Monday, May 31, 2010
Wednesday, May 26, 2010
WARDSVILLE - A big old-fashioned quilting bee - only with paintbrushes instead of needle-and-thread - is one of this community's 200th birthday gifts to itself.
As Wardsville celebrates its centennial next month, it is also telling the story of its founder, George Ward, in 30 large murals that will be affixed to buildings in and around town.
They're called "barn quilts" because the squares look like traditional quilting blocks.
And this may be the first such collection in Ontario.
"This is really rural, country folk art," said organizer Denise Corneil.
Painting, taping, and sealing the 8 x 8-foot blocks has taken place for months in the basement of Beattie Haven retirement residence.
When finished, the blocks will go up outside select barns, sheds, stores in a 60-kilometre radius, with a map that will direct drivers to the various sites and explain their meanings.
Volunteers have also stitched a fabric quilt that includes the same blocks.
Tuesday, May 25, 2010
Thursday, May 13, 2010
Well it is the night before I hand in my entry for the IPM Quilt show later this month. I bought the quilt top from Quilts and Calicos and then it was up to me to do the machine quilting! I have clipped threads, picked lint and pressed and starched until I think it is ready to go. Now I have cold feet about the whole entry idea. Each colour of fabric in the star has a different design and the cream corners were the perfect area to do some freehand feathers. I spent about 2 weeks drawing and redrawing the feather areas and then marked them so that I could then quilt. It took me 6 days to quilt the top during the March Break and then a few hours here and there to do the binding, sleeve and finishing touches. Wish me luck and I will keep you posted on the show later in May.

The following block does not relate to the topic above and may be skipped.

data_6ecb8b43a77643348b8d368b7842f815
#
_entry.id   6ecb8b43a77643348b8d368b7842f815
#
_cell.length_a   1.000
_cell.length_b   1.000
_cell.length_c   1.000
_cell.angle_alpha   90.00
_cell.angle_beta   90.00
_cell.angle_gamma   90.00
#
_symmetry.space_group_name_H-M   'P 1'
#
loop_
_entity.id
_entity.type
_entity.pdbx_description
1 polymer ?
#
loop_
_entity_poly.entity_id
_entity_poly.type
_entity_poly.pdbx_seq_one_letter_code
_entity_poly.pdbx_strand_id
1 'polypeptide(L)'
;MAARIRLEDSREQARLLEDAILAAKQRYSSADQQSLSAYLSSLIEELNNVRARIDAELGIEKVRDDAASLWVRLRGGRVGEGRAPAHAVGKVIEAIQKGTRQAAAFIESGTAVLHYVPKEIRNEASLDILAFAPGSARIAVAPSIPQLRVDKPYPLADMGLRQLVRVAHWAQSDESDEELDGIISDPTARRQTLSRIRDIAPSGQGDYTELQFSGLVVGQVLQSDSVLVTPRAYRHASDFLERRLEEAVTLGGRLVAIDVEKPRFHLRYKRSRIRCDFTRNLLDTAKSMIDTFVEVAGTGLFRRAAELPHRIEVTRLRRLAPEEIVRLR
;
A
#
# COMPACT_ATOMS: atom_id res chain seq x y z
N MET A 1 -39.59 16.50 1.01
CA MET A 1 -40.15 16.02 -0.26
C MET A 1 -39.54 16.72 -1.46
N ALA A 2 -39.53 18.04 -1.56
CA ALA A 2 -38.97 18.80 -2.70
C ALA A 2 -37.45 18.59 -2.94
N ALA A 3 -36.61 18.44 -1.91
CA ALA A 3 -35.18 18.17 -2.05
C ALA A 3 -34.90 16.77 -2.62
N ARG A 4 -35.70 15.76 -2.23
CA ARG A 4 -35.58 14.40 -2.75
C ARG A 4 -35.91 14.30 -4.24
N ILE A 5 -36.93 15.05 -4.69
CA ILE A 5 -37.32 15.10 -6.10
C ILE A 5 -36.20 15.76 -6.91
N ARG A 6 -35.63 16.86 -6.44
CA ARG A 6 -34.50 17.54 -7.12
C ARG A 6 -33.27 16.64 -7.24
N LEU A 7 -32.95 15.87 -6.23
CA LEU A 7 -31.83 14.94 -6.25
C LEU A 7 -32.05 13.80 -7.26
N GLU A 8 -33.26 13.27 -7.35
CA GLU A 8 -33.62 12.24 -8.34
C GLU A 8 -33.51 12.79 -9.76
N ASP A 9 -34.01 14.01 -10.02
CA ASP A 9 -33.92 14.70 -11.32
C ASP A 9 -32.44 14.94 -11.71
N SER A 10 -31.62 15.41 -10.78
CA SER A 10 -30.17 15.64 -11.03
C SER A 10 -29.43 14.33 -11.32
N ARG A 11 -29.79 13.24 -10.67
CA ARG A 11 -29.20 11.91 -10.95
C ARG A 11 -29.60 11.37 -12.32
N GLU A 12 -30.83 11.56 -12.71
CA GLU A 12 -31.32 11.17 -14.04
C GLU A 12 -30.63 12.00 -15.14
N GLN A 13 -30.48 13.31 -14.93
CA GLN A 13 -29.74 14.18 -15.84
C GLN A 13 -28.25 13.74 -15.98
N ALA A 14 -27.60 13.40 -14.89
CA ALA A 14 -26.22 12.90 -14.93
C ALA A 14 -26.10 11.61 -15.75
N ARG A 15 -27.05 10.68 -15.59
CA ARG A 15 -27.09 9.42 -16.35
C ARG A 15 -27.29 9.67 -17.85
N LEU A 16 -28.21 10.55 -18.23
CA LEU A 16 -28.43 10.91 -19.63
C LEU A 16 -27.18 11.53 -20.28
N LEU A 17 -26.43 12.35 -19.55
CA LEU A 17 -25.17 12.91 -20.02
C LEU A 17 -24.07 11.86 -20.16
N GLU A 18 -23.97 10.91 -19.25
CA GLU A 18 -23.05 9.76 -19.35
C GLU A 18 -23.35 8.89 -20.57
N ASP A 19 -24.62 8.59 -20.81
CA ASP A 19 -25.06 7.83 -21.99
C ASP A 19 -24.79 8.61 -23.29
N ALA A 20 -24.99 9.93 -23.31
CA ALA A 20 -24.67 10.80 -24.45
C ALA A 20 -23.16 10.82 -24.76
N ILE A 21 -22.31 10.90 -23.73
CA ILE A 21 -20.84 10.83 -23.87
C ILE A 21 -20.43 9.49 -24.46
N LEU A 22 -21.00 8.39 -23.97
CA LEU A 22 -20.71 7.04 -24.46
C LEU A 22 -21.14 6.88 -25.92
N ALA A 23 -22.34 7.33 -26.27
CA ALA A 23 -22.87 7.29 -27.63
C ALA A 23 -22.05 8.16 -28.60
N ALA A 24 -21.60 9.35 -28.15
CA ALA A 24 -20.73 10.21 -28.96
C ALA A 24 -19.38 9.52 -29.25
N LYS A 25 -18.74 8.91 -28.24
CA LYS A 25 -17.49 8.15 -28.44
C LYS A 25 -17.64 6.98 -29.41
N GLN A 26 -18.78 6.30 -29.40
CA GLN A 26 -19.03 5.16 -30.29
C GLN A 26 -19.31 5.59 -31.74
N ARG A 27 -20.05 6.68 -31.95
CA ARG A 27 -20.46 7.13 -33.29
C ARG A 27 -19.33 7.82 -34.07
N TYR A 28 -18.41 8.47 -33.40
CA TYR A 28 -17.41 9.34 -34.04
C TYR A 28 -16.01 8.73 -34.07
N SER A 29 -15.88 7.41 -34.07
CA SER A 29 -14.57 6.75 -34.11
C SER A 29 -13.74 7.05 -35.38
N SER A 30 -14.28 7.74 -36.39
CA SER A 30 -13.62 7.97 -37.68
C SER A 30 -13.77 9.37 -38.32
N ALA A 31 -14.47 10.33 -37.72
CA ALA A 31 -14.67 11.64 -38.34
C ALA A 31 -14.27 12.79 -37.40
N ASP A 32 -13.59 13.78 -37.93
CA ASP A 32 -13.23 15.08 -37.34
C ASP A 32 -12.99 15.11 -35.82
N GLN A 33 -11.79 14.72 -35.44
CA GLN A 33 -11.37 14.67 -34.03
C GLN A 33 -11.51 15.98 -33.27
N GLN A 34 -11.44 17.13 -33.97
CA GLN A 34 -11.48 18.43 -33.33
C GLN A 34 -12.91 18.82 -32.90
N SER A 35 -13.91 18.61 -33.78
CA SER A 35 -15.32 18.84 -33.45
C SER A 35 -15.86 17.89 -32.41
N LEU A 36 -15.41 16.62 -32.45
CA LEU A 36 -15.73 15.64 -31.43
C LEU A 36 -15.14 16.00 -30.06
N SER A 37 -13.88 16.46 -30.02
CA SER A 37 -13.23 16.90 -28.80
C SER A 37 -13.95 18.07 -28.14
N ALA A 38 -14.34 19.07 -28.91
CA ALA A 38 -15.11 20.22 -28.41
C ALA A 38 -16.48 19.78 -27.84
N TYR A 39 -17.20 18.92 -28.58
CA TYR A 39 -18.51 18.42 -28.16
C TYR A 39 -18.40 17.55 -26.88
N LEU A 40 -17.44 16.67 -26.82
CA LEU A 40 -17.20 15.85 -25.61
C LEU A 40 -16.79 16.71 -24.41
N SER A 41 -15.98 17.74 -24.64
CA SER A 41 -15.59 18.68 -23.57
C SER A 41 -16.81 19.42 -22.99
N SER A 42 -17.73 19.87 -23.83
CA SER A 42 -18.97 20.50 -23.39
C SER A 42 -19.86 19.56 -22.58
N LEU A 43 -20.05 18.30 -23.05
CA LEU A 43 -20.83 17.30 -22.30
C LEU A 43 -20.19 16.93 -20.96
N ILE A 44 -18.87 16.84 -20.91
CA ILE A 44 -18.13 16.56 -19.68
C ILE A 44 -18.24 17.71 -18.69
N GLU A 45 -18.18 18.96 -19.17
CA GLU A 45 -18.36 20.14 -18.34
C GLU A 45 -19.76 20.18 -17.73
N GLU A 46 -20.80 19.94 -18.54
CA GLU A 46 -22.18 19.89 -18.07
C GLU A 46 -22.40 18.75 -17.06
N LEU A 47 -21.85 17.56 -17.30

Just recieved an e-mail today with news from Africa so I wanted to post it and let everyone know how well the program is doing. (I have posted a few photos from a craft fair where the Mzansi Quilt Centre had a booth a few months ago.)
"The quilting program is still on track and it seems as if we are selling more that ever before. Last month was a banner month with sales over 30,000 rand. We have some responses from the web site, and more of the local quilters are bringing their tops in for quilting. The Midlands Meander has attracted many tourists that come here to buy, and since the prices are so reasonable many buy quilts for presents. The local missionary outfits have found that the centre will make table clothes, so we are turning out literally dozens for the price of the fabric plus a small charge for binding. Added to this we have been selling wall hangers that we placed at several of the hotels for décor."
"We were visited by sheep ranchers from the